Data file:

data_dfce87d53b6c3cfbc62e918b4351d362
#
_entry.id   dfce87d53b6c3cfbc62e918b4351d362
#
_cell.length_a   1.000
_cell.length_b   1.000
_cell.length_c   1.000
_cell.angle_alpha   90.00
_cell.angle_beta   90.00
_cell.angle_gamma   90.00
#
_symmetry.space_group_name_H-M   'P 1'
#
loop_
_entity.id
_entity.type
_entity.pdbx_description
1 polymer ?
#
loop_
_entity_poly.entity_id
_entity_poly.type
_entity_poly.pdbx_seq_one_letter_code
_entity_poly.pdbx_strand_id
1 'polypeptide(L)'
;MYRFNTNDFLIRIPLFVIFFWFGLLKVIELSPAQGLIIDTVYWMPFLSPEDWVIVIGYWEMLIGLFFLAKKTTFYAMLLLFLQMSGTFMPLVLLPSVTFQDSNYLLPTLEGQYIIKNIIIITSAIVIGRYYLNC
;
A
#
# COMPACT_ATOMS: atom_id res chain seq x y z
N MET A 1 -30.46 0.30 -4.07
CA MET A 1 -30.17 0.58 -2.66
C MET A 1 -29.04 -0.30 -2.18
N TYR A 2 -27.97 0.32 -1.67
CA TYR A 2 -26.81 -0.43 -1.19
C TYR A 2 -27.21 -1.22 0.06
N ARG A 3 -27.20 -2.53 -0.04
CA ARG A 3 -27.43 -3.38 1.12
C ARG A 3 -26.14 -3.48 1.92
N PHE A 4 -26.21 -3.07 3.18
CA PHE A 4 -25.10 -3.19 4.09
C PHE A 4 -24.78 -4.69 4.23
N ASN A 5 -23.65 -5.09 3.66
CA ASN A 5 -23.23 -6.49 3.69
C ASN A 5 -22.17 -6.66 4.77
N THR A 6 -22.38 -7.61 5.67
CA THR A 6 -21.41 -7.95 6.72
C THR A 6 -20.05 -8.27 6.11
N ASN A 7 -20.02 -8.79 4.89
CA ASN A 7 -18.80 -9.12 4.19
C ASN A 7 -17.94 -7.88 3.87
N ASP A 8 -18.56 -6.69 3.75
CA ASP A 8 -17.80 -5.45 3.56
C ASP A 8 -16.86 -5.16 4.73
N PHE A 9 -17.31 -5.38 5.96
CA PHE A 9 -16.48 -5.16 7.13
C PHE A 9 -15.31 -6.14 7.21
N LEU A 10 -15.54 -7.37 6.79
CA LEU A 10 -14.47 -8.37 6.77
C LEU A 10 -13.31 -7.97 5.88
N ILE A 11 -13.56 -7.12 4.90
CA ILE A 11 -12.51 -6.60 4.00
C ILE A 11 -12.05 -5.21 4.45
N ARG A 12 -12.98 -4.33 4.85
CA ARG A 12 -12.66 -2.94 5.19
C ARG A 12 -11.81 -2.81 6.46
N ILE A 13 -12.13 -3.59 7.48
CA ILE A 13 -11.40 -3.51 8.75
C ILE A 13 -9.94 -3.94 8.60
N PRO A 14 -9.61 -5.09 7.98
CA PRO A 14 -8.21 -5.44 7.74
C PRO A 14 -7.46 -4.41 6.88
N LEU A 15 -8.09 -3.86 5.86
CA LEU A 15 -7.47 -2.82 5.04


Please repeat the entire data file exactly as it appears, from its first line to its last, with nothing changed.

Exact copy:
data_dfce87d53b6c3cfbc62e918b4351d362
#
_entry.id   dfce87d53b6c3cfbc62e918b4351d362
#
_cell.length_a   1.000
_cell.length_b   1.000
_cell.length_c   1.000
_cell.angle_alpha   90.00
_cell.angle_beta   90.00
_cell.angle_gamma   90.00
#
_symmetry.space_group_name_H-M   'P 1'
#
loop_
_entity.id
_entity.type
_entity.pdbx_description
1 polymer ?
#
loop_
_entity_poly.entity_id
_entity_poly.type
_entity_poly.pdbx_seq_one_letter_code
_entity_poly.pdbx_strand_id
1 'polypeptide(L)'
;MYRFNTNDFLIRIPLFVIFFWFGLLKVIELSPAQGLIIDTVYWMPFLSPEDWVIVIGYWEMLIGLFFLAKKTTFYAMLLLFLQMSGTFMPLVLLPSVTFQDSNYLLPTLEGQYIIKNIIIITSAIVIGRYYLNC
;
A
#
# COMPACT_ATOMS: atom_id res chain seq x y z
N MET A 1 -30.46 0.30 -4.07
CA MET A 1 -30.17 0.58 -2.66
C MET A 1 -29.04 -0.30 -2.18
N TYR A 2 -27.97 0.32 -1.67
CA TYR A 2 -26.81 -0.43 -1.19
C TYR A 2 -27.21 -1.22 0.06
N ARG A 3 -27.20 -2.53 -0.04
CA ARG A 3 -27.43 -3.38 1.12
C ARG A 3 -26.14 -3.48 1.92
N PHE A 4 -26.21 -3.07 3.18
CA PHE A 4 -25.10 -3.19 4.09
C PHE A 4 -24.78 -4.69 4.23
N ASN A 5 -23.65 -5.09 3.66
CA ASN A 5 -23.23 -6.49 3.69
C ASN A 5 -22.17 -6.66 4.77
N THR A 6 -22.38 -7.61 5.67
CA THR A 6 -21.41 -7.95 6.72
C THR A 6 -20.05 -8.27 6.11
N ASN A 7 -20.02 -8.79 4.89
CA ASN A 7 -18.80 -9.12 4.19
C ASN A 7 -17.94 -7.88 3.87
N ASP A 8 -18.56 -6.69 3.75
CA ASP A 8 -17.80 -5.45 3.56
C ASP A 8 -16.86 -5.16 4.73
N PHE A 9 -17.31 -5.38 5.96
CA PHE A 9 -16.48 -5.16 7.13
C PHE A 9 -15.31 -6.14 7.21
N LEU A 10 -15.54 -7.37 6.79
CA LEU A 10 -14.47 -8.37 6.77
C LEU A 10 -13.31 -7.97 5.88
N ILE A 11 -13.56 -7.12 4.90
CA ILE A 11 -12.51 -6.60 4.00
C ILE A 11 -12.05 -5.21 4.45
N ARG A 12 -12.98 -4.33 4.85
CA ARG A 12 -12.66 -2.94 5.19
C ARG A 12 -11.81 -2.81 6.46
N ILE A 13 -12.13 -3.59 7.48
CA ILE A 13 -11.40 -3.51 8.75
C ILE A 13 -9.94 -3.94 8.60
N PRO A 14 -9.61 -5.09 7.98
CA PRO A 14 -8.21 -5.44 7.74
C PRO A 14 -7.46 -4.41 6.88
N LEU A 15 -8.09 -3.86 5.86
CA LEU A 15 -7.47 -2.82 5.04